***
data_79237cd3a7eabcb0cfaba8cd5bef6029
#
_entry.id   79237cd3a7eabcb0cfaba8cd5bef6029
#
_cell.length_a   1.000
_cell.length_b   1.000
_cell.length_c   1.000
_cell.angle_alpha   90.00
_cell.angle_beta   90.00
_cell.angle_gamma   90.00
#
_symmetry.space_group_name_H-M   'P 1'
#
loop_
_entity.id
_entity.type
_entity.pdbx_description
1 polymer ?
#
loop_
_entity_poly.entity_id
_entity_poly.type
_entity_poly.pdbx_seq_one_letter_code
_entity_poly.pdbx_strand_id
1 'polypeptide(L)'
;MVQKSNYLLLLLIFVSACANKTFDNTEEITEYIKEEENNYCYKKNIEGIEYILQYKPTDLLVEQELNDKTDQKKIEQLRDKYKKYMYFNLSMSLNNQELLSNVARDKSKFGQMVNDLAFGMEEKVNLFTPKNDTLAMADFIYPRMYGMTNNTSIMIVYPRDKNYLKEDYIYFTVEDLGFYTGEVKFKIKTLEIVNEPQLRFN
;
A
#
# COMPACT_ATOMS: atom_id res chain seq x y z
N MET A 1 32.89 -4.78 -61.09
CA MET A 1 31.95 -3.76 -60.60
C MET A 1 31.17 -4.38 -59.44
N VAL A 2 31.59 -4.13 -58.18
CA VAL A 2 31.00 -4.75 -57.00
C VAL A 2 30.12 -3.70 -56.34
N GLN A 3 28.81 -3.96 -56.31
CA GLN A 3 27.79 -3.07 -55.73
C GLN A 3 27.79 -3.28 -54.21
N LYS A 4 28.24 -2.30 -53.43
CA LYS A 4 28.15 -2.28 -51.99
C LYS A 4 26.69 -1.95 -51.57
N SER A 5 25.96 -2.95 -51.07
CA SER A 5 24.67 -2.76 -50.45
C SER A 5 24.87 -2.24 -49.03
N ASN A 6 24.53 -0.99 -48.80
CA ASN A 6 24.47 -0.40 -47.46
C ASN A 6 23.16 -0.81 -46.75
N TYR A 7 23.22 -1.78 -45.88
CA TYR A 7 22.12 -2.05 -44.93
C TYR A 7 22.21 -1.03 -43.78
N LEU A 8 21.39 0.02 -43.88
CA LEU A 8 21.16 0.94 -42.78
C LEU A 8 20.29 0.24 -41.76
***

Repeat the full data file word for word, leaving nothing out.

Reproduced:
data_79237cd3a7eabcb0cfaba8cd5bef6029
#
_entry.id   79237cd3a7eabcb0cfaba8cd5bef6029
#
_cell.length_a   1.000
_cell.length_b   1.000
_cell.length_c   1.000
_cell.angle_alpha   90.00
_cell.angle_beta   90.00
_cell.angle_gamma   90.00
#
_symmetry.space_group_name_H-M   'P 1'
#
loop_
_entity.id
_entity.type
_entity.pdbx_description
1 polymer ?
#
loop_
_entity_poly.entity_id
_entity_poly.type
_entity_poly.pdbx_seq_one_letter_code
_entity_poly.pdbx_strand_id
1 'polypeptide(L)'
;MVQKSNYLLLLLIFVSACANKTFDNTEEITEYIKEEENNYCYKKNIEGIEYILQYKPTDLLVEQELNDKTDQKKIEQLRDKYKKYMYFNLSMSLNNQELLSNVARDKSKFGQMVNDLAFGMEEKVNLFTPKNDTLAMADFIYPRMYGMTNNTSIMIVYPRDKNYLKEDYIYFTVEDLGFYTGEVKFKIKTLEIVNEPQLRFN
;
A
#
# COMPACT_ATOMS: atom_id res chain seq x y z
N MET A 1 32.89 -4.78 -61.09
CA MET A 1 31.95 -3.76 -60.60
C MET A 1 31.17 -4.38 -59.44
N VAL A 2 31.59 -4.13 -58.18
CA VAL A 2 31.00 -4.75 -57.00
C VAL A 2 30.12 -3.70 -56.34
N GLN A 3 28.81 -3.96 -56.31
CA GLN A 3 27.79 -3.07 -55.73
C GLN A 3 27.79 -3.28 -54.21
N LYS A 4 28.24 -2.30 -53.43
CA LYS A 4 28.15 -2.28 -51.99
C LYS A 4 26.69 -1.95 -51.57
N SER A 5 25.96 -2.95 -51.07
CA SER A 5 24.67 -2.76 -50.45
C SER A 5 24.87 -2.24 -49.03
N ASN A 6 24.53 -0.99 -48.80
CA ASN A 6 24.47 -0.40 -47.46
C ASN A 6 23.16 -0.81 -46.75
N TYR A 7 23.22 -1.78 -45.88
CA TYR A 7 22.12 -2.05 -44.93
C TYR A 7 22.21 -1.03 -43.78
N LEU A 8 21.39 0.02 -43.88
CA LEU A 8 21.16 0.94 -42.78
C LEU A 8 20.29 0.24 -41.76